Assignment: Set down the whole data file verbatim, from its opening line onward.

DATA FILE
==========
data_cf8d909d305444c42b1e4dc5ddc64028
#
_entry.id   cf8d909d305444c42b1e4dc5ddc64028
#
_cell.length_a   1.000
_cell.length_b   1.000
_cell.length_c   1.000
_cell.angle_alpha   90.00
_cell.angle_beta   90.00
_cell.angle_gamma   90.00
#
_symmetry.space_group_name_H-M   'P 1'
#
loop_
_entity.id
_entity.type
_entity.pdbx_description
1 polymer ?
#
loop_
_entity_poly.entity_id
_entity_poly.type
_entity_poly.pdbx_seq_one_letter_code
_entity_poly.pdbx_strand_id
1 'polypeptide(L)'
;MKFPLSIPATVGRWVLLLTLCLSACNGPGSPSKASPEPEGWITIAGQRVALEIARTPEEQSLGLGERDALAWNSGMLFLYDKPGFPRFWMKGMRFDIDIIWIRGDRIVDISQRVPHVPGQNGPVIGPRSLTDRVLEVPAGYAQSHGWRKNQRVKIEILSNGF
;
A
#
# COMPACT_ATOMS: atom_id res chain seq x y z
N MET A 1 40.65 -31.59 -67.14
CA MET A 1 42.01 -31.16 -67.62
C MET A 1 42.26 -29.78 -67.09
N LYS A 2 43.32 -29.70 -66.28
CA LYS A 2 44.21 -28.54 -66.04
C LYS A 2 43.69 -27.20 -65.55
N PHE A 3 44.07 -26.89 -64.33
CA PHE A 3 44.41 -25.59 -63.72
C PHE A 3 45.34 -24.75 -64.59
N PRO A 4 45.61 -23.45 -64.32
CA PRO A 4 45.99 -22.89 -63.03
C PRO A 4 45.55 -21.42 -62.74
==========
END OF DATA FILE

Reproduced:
data_cf8d909d305444c42b1e4dc5ddc64028
#
_entry.id   cf8d909d305444c42b1e4dc5ddc64028
#
_cell.length_a   1.000
_cell.length_b   1.000
_cell.length_c   1.000
_cell.angle_alpha   90.00
_cell.angle_beta   90.00
_cell.angle_gamma   90.00
#
_symmetry.space_group_name_H-M   'P 1'
#
loop_
_entity.id
_entity.type
_entity.pdbx_description
1 polymer ?
#
loop_
_entity_poly.entity_id
_entity_poly.type
_entity_poly.pdbx_seq_one_letter_code
_entity_poly.pdbx_strand_id
1 'polypeptide(L)'
;MKFPLSIPATVGRWVLLLTLCLSACNGPGSPSKASPEPEGWITIAGQRVALEIARTPEEQSLGLGERDALAWNSGMLFLYDKPGFPRFWMKGMRFDIDIIWIRGDRIVDISQRVPHVPGQNGPVIGPRSLTDRVLEVPAGYAQSHGWRKNQRVKIEILSNGF
;
A
#
# COMPACT_ATOMS: atom_id res chain seq x y z
N MET A 1 40.65 -31.59 -67.14
CA MET A 1 42.01 -31.16 -67.62
C MET A 1 42.26 -29.78 -67.09
N LYS A 2 43.32 -29.70 -66.28
CA LYS A 2 44.21 -28.54 -66.04
C LYS A 2 43.69 -27.20 -65.55
N PHE A 3 44.07 -26.89 -64.33
CA PHE A 3 44.41 -25.59 -63.72
C PHE A 3 45.34 -24.75 -64.59
N PRO A 4 45.61 -23.45 -64.32
CA PRO A 4 45.99 -22.89 -63.03
C PRO A 4 45.55 -21.42 -62.74